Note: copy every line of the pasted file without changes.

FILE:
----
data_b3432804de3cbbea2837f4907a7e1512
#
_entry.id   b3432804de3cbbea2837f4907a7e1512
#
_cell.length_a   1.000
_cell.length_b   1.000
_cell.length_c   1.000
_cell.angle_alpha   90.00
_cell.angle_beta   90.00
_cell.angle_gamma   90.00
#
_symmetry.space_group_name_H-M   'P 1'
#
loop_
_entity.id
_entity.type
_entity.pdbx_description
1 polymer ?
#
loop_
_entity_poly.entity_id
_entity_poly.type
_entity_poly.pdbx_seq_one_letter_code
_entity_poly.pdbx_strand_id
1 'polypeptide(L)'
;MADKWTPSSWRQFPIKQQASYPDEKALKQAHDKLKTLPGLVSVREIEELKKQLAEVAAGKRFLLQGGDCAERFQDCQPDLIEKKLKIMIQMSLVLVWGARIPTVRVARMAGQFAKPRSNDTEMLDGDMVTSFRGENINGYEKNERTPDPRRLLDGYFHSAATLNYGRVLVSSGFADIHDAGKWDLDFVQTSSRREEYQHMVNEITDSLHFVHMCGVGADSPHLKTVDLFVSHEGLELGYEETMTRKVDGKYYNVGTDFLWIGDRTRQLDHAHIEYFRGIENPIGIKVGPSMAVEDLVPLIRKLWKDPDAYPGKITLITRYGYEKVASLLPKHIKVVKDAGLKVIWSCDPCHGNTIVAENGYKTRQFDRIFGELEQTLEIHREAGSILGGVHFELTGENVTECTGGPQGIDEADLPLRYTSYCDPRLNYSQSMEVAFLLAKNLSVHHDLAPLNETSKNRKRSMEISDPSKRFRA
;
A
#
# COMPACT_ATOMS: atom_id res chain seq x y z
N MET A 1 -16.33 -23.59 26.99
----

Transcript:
data_b3432804de3cbbea2837f4907a7e1512
#
_entry.id   b3432804de3cbbea2837f4907a7e1512
#
_cell.length_a   1.000
_cell.length_b   1.000
_cell.length_c   1.000
_cell.angle_alpha   90.00
_cell.angle_beta   90.00
_cell.angle_gamma   90.00
#
_symmetry.space_group_name_H-M   'P 1'
#
loop_
_entity.id
_entity.type
_entity.pdbx_description
1 polymer ?
#
loop_
_entity_poly.entity_id
_entity_poly.type
_entity_poly.pdbx_seq_one_letter_code
_entity_poly.pdbx_strand_id
1 'polypeptide(L)'
;MADKWTPSSWRQFPIKQQASYPDEKALKQAHDKLKTLPGLVSVREIEELKKQLAEVAAGKRFLLQGGDCAERFQDCQPDLIEKKLKIMIQMSLVLVWGARIPTVRVARMAGQFAKPRSNDTEMLDGDMVTSFRGENINGYEKNERTPDPRRLLDGYFHSAATLNYGRVLVSSGFADIHDAGKWDLDFVQTSSRREEYQHMVNEITDSLHFVHMCGVGADSPHLKTVDLFVSHEGLELGYEETMTRKVDGKYYNVGTDFLWIGDRTRQLDHAHIEYFRGIENPIGIKVGPSMAVEDLVPLIRKLWKDPDAYPGKITLITRYGYEKVASLLPKHIKVVKDAGLKVIWSCDPCHGNTIVAENGYKTRQFDRIFGELEQTLEIHREAGSILGGVHFELTGENVTECTGGPQGIDEADLPLRYTSYCDPRLNYSQSMEVAFLLAKNLSVHHDLAPLNETSKNRKRSMEISDPSKRFRA
;
A
#
# COMPACT_ATOMS: atom_id res chain seq x y z
N MET A 1 -16.33 -23.59 26.99